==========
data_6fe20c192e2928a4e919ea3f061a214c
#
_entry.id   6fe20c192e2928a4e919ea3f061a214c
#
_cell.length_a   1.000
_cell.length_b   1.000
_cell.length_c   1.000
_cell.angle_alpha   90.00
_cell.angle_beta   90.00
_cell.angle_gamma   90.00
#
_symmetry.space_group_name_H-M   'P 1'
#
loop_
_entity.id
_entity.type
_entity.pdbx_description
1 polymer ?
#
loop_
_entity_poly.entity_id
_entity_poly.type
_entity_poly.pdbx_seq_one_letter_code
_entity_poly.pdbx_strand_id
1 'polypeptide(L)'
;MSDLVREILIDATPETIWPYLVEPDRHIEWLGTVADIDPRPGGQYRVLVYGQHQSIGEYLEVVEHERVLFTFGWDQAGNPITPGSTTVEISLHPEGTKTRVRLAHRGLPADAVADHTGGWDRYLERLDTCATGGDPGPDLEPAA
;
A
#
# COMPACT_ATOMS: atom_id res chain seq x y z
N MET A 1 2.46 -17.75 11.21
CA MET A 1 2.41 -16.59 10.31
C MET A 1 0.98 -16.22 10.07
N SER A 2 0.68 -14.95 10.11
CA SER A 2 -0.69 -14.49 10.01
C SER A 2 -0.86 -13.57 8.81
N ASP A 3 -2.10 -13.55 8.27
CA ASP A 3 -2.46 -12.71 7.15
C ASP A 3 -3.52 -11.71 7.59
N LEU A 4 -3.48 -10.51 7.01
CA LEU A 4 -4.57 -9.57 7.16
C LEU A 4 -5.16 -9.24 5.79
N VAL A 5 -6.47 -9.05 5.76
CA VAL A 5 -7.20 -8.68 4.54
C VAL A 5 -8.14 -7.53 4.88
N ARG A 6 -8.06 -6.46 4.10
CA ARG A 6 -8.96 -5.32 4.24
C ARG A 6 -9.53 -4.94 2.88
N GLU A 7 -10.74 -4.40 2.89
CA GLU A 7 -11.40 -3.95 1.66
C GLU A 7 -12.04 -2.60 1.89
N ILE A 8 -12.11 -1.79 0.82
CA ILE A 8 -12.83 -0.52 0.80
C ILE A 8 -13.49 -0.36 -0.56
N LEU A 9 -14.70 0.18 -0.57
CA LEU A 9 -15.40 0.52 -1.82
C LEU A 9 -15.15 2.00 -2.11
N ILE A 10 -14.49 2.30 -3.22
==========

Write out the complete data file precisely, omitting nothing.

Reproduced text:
data_6fe20c192e2928a4e919ea3f061a214c
#
_entry.id   6fe20c192e2928a4e919ea3f061a214c
#
_cell.length_a   1.000
_cell.length_b   1.000
_cell.length_c   1.000
_cell.angle_alpha   90.00
_cell.angle_beta   90.00
_cell.angle_gamma   90.00
#
_symmetry.space_group_name_H-M   'P 1'
#
loop_
_entity.id
_entity.type
_entity.pdbx_description
1 polymer ?
#
loop_
_entity_poly.entity_id
_entity_poly.type
_entity_poly.pdbx_seq_one_letter_code
_entity_poly.pdbx_strand_id
1 'polypeptide(L)'
;MSDLVREILIDATPETIWPYLVEPDRHIEWLGTVADIDPRPGGQYRVLVYGQHQSIGEYLEVVEHERVLFTFGWDQAGNPITPGSTTVEISLHPEGTKTRVRLAHRGLPADAVADHTGGWDRYLERLDTCATGGDPGPDLEPAA
;
A
#
# COMPACT_ATOMS: atom_id res chain seq x y z
N MET A 1 2.46 -17.75 11.21
CA MET A 1 2.41 -16.59 10.31
C MET A 1 0.98 -16.22 10.07
N SER A 2 0.68 -14.95 10.11
CA SER A 2 -0.69 -14.49 10.01
C SER A 2 -0.86 -13.57 8.81
N ASP A 3 -2.10 -13.55 8.27
CA ASP A 3 -2.46 -12.71 7.15
C ASP A 3 -3.52 -11.71 7.59
N LEU A 4 -3.48 -10.51 7.01
CA LEU A 4 -4.57 -9.57 7.16
C LEU A 4 -5.16 -9.24 5.79
N VAL A 5 -6.47 -9.05 5.76
CA VAL A 5 -7.20 -8.68 4.54
C VAL A 5 -8.14 -7.53 4.88
N ARG A 6 -8.06 -6.46 4.10
CA ARG A 6 -8.96 -5.32 4.24
C ARG A 6 -9.53 -4.94 2.88
N GLU A 7 -10.74 -4.40 2.89
CA GLU A 7 -11.40 -3.95 1.66
C GLU A 7 -12.04 -2.60 1.89
N ILE A 8 -12.11 -1.79 0.82
CA ILE A 8 -12.83 -0.52 0.80
C ILE A 8 -13.49 -0.36 -0.56
N LEU A 9 -14.70 0.18 -0.57
CA LEU A 9 -15.40 0.52 -1.82
C LEU A 9 -15.15 2.00 -2.11
N ILE A 10 -14.49 2.30 -3.22